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> The new share price is not determined by the date of the split but
> by the original purchase price(s) of the shares? Meaning that a $60
> share would now be $30, and $50 shares, $25?

Not quite. The date of the split is very important. On the day of the split, at the close (or upon the open the following morning), the stock price (and all other relevent info like 52 week hi/lo, P/E, dividend per share, etc.) are adjusted for the split ratio. So, if the stock closed the day at $50, on a 2-for-1 split, the next morning it would show previous close of $25.

At the same time, if you are holding shares of the stock, your account would be adjusted for the split. If you have 100 shares on a 2-for-1 split, you'd suddenly have 200 shares.

Note that the net value did not change. Pre-split it was 100 shares x $50/share ($5000). Post split it is 200 shares x $25/share (for the same $5000).

What I think you are getting confused over is that even though the stock has split, the total cost basis for your holdings have not changed. If you bought those 100 shares a year ago for $40/share, the cost basis then was $4000 (100 x $40). The cost basis for the lot is still the same but the cost basis per current share has changed because of the split. The cost basis of the lot of current shares is still $4000, but it is 200 shares x $20/share (original shares and price adjusted for the split).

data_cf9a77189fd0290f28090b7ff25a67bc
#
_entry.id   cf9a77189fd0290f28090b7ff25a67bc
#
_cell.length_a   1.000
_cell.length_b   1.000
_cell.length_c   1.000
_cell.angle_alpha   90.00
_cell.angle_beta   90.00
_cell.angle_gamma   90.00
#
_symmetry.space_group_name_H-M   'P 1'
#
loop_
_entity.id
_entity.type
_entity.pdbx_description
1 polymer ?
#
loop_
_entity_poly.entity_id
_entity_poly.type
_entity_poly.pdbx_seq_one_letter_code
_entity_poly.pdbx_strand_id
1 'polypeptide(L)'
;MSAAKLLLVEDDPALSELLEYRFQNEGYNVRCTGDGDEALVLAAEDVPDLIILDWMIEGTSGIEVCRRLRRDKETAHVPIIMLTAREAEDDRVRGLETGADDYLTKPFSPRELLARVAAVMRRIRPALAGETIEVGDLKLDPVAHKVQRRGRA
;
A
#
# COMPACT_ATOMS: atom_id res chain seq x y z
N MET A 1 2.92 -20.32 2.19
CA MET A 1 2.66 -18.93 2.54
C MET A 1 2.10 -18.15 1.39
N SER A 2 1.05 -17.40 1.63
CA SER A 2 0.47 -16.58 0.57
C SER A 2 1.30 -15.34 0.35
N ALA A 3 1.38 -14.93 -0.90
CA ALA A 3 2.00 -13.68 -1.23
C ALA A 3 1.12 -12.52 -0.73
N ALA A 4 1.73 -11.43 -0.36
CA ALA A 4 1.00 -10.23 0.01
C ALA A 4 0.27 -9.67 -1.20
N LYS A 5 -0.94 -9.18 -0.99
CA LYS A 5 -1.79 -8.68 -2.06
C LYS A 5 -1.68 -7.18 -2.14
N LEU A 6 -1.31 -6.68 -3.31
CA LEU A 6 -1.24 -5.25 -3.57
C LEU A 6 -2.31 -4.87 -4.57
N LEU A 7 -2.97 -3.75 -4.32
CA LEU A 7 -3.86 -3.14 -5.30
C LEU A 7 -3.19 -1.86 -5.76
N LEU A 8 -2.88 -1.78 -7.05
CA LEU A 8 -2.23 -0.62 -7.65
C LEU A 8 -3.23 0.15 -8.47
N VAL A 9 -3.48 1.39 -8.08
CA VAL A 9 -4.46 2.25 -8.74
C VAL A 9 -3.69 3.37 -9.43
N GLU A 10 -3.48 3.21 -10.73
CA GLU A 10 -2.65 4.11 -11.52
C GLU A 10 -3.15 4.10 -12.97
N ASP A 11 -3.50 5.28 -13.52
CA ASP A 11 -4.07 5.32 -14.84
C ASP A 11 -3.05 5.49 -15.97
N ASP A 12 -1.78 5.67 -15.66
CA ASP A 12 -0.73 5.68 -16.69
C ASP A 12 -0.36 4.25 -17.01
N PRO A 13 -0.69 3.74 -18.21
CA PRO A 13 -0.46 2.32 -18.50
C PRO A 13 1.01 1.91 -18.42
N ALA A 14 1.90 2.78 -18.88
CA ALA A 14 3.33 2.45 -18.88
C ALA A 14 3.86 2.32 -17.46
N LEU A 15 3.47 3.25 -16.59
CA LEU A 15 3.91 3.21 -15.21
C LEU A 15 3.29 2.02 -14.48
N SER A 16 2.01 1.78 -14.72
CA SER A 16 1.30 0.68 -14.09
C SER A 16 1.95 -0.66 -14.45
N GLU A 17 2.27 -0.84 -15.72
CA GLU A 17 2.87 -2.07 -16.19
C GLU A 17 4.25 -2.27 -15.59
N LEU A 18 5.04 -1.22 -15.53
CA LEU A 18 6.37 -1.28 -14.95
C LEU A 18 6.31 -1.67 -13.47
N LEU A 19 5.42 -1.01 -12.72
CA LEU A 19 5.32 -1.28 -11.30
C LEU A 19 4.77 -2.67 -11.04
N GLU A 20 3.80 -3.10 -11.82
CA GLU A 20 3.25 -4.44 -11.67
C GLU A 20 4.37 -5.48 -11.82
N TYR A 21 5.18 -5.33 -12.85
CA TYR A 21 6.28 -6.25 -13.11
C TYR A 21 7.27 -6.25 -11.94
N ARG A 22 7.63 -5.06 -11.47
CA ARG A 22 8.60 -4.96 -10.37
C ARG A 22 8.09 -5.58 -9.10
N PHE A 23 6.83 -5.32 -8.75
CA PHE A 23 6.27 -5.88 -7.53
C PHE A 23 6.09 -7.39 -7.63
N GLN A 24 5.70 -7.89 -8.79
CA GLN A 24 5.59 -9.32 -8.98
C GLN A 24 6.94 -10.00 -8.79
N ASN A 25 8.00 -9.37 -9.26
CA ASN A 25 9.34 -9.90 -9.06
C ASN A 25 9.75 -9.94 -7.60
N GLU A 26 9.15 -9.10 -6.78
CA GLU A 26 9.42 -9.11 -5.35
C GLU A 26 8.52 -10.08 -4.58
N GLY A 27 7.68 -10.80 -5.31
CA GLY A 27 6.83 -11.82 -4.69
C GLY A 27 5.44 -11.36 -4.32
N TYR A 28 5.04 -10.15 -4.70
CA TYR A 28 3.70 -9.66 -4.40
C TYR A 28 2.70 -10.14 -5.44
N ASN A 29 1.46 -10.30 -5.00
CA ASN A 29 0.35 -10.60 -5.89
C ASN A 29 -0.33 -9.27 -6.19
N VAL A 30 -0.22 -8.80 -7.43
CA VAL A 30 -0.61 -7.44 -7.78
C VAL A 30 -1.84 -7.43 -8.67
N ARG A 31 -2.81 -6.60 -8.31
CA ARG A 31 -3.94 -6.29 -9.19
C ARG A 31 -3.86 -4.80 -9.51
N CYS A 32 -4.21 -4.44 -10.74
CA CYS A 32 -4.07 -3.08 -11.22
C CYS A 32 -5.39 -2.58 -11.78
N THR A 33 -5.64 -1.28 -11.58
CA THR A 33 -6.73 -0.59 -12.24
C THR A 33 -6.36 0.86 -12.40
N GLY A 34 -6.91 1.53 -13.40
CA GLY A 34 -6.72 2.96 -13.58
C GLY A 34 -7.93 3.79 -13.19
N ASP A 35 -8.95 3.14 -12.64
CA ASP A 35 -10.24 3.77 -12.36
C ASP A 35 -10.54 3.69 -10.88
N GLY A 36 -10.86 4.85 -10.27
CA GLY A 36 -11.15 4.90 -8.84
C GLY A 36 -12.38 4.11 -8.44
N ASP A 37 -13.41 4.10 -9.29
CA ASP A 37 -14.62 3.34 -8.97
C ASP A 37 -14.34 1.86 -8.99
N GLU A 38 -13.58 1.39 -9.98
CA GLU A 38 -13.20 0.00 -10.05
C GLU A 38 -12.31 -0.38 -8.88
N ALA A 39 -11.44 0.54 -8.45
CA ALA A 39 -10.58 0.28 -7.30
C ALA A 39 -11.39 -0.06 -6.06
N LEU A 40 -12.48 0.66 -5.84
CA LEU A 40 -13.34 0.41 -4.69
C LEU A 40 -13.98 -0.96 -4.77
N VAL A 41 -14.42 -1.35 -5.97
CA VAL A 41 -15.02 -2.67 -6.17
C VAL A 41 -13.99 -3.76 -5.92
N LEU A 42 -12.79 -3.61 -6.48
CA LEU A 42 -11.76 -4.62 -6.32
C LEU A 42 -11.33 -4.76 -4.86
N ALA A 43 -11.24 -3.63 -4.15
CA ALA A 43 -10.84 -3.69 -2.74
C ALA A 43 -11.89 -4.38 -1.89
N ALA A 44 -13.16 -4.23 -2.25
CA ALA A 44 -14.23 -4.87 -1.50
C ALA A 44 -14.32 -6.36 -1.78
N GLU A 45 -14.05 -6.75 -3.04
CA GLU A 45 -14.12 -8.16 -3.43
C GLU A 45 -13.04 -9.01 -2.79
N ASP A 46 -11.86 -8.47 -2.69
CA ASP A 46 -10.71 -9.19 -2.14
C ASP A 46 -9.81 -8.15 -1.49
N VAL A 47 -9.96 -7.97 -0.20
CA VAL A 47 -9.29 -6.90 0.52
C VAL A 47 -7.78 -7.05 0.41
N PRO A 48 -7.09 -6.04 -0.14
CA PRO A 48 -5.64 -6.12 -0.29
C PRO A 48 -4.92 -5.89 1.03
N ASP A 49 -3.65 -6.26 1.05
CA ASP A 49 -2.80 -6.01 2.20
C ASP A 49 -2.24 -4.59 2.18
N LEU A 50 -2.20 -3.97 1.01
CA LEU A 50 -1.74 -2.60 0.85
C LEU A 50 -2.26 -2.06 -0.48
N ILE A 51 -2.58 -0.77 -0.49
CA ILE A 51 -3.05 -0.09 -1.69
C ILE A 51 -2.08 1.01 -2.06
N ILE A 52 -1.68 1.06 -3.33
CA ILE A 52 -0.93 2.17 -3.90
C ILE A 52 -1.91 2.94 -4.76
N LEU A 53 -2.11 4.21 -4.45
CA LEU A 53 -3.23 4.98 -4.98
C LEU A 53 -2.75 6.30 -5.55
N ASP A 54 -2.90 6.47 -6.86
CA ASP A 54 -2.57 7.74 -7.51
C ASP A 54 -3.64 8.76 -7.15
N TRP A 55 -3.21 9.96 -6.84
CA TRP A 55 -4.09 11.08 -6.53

If you sell the whole lot, the original cost basis still applies. If you sell part of the lot, then the cost basis is computed based on the split adjusted purchase prices and shares. Or you can compute the basis as a percentage of the original cost basis... You sell 100 shares (50% of your holdings) tomorrow with a cost basis of 50% of the original cost basis.

Hope this cleared it up.

- howard
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